Marketing messaging templates
How do you stand out in a crowded market? It starts with knowing your audience — who they are, what they care about, and the problems they want to solve. You can use this knowledge to craft marketing messages that truly speak to buyers and engage existing customers.
Most marketers recognize the importance of brand and product messaging. When you define what sets you apart, you can better tell the story of your brand and describe the value of your product. But it can be challenging to get everyone aligned on core messaging. You are hustling to launch new marketing activities and campaigns — the tactical details take over.
It is also common for marketing content to go through multiple versions, formats, and reviewers before it is finalized. If you do not have a set of core messages or content pillars for everyone to rally around, your content can become disjointed and diluted during these production cycles. That will make it less compelling for your audience to read, listen, or try your product.
Templates help you build a messaging hierarchy by deconstructing it into smaller elements, such as a value statement, core concepts, and proof points. This exercise helps you channel your customer's mindset and deeply consider what they value. Templates ensure consistency across all the teams that develop content — improving clarity and your ability to launch more swiftly. That alone is worth celebrating.
What are the benefits of marketing messaging?
Well-defined messaging contributes to strong brand identity. It requires you to get clear on what the organization's vision is. Then you can translate both your vision and your values into meaningful, practical messages that will shine through in each customer communication. Messaging impacts buyer perceptions and, ultimately, business growth.
Having a set of core marketing messages allows you to:
Align internally around a shared story: Collaborate and reflect on the real value you provide. This exercise helps everyone better understand your product and how it meets customer needs.
Deliver a consistent message across all channels: Showing what you stand for (and making it memorable) takes repetition.
Differentiate from competitors: Customers in the digital age have more options than ever. Clear messaging gives you a distinct identity.
Make room for future experimentation: A great messaging framework provides a foundation from which you can branch out. Once you have developed core content pillars, you can add and test additional messages.
How does messaging differ from positioning?
Communicating the value of your brand or product requires both positioning and messaging. These are distinct and complementary concepts:
Positioning is an internal exercise that you complete as an organization or team. It helps you articulate the unique benefits of your brand, product, or service.
Messaging is external. It is how you translate the positioning into content to reach your customers.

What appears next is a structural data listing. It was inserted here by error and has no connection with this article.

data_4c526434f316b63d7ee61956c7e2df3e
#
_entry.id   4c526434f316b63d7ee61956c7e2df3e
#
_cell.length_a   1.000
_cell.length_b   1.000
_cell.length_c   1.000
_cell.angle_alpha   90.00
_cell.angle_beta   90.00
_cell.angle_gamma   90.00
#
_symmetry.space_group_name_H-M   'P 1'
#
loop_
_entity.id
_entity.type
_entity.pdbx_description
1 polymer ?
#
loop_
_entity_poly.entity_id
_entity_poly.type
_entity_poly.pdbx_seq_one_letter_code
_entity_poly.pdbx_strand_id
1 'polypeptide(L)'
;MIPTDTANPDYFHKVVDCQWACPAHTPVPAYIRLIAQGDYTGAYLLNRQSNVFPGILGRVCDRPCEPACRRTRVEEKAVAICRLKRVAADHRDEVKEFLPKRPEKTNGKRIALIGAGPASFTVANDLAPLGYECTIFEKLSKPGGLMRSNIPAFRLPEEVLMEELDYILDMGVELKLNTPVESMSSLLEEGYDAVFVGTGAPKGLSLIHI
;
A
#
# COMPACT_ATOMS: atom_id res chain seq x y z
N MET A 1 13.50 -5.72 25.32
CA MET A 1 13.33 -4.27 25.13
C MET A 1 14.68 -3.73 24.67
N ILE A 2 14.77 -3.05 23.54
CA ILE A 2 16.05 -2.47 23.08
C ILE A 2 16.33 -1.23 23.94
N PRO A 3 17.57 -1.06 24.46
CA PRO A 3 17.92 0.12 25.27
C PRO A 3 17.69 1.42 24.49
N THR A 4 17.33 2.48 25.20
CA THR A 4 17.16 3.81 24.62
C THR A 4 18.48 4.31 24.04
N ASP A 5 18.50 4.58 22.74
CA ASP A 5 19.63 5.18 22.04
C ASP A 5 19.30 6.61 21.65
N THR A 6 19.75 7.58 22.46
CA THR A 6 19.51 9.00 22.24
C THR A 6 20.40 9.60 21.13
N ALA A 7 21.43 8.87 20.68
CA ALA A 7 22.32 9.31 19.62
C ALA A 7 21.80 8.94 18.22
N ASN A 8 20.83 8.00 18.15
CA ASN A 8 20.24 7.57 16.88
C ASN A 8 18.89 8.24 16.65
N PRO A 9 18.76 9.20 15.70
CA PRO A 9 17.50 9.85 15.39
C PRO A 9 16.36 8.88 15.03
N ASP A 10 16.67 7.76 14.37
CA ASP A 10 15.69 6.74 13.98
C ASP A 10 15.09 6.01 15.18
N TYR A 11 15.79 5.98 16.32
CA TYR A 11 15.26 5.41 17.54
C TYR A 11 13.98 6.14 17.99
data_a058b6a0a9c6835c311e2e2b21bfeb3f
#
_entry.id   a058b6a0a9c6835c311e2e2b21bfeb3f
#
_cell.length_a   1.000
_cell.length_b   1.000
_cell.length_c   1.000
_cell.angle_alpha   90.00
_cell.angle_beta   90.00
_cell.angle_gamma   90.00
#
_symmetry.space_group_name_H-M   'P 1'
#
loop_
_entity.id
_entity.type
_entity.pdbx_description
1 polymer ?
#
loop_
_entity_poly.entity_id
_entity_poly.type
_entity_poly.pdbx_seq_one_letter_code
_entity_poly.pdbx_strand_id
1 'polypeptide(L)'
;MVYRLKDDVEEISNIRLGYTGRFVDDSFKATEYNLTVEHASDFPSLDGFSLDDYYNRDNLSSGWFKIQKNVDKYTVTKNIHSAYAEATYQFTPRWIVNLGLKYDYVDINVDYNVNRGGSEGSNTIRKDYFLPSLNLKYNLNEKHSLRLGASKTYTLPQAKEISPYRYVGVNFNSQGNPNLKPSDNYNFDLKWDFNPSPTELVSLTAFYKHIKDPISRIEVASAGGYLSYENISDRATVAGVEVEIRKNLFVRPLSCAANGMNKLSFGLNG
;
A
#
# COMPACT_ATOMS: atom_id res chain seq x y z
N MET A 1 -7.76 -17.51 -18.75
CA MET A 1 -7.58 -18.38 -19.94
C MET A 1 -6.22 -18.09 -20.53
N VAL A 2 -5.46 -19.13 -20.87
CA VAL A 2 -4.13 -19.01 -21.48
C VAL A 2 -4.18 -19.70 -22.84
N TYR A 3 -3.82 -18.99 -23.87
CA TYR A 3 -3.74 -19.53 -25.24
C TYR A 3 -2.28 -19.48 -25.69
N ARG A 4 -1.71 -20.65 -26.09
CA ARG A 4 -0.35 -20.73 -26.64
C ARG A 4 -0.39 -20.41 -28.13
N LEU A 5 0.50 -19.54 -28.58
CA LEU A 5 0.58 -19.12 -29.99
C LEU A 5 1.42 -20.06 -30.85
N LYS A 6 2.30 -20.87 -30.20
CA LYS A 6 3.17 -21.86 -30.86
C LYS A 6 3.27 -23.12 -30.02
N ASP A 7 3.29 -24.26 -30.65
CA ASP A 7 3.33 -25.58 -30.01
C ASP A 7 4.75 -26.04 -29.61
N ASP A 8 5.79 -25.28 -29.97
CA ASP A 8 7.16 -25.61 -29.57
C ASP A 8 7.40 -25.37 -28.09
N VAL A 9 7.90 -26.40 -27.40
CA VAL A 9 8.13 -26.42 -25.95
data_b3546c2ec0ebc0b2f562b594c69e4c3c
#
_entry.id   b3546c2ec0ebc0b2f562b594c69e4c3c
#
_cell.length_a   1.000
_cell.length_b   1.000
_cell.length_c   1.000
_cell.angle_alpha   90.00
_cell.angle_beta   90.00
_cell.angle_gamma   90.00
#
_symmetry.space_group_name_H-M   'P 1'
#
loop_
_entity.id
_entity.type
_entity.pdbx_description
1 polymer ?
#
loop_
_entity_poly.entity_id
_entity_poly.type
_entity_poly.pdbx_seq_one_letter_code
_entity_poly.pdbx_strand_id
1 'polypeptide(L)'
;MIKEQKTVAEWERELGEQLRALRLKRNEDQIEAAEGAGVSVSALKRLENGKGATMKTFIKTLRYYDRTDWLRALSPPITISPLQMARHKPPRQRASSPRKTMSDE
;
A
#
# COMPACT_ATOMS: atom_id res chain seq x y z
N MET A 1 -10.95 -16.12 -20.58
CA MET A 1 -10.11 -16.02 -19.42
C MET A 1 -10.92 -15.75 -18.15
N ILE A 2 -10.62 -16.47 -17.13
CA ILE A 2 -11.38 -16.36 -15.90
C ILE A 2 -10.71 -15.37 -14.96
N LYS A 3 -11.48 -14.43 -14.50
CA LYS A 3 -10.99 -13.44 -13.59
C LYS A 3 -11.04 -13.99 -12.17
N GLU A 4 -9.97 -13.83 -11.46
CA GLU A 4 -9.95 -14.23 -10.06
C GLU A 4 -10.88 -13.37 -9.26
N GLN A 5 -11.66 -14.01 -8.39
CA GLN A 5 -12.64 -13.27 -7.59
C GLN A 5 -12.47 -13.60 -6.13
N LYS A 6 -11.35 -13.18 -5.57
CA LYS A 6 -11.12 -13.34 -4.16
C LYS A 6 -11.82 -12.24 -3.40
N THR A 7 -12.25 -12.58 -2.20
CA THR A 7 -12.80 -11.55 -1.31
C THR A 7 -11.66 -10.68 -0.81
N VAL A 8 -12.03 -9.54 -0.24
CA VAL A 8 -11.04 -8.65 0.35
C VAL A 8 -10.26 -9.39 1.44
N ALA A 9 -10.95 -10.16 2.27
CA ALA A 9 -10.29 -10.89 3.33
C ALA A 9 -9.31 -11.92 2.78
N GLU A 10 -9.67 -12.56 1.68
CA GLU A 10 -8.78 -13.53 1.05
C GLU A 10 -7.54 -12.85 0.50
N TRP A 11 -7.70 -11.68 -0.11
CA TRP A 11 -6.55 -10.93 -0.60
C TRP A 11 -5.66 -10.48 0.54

Positioning helps shape messaging — it remains consistent over time. Messaging can change based on current campaigns or areas of focus. But there is an added layer of complexity because some organizations create positioning and messaging at the company or brand level, as well as for each product. Here is a breakdown:
Who it is for
What it does
Who is responsible
Establishes the values and perceptions of your brand
States the unique benefits of your product and why it is better than what your competitors have to offer
Product and product marketing
External customers and prospects
Translates market positioning into key messages that will resonate with your audience
External product and customers
Translates product positioning into product messaging about use cases, core functionality, and features
What should be included in marketing messaging?
Effective messaging requires close alignment between marketing and product management teams, as well as a deep understanding of your target customers. Messaging frameworks vary by organization but typically contain the following components:
Value proposition or tagline: Primary value statement or tagline used to describe the benefits of your brand or product
Messaging pillars: The most important themes you will communicate to set your brand or product apart
Proof points: Details and differentiators that bring credibility to the messaging pillars — such as technology, design, or customer service
Target audience: The buyer personas you serve
Use cases: Essential ways customers use your product to solve problems
Messaging frameworks follow a top-down hierarchy. Start with the value statement that describes how your brand or product is unique, develop messaging pillars that support the value statement, and add proof points to support those pillars.
Of course, you can customize your messaging based on your strategic plans and marketing goals. Some marketing teams choose to combine positioning and messaging within the same framework.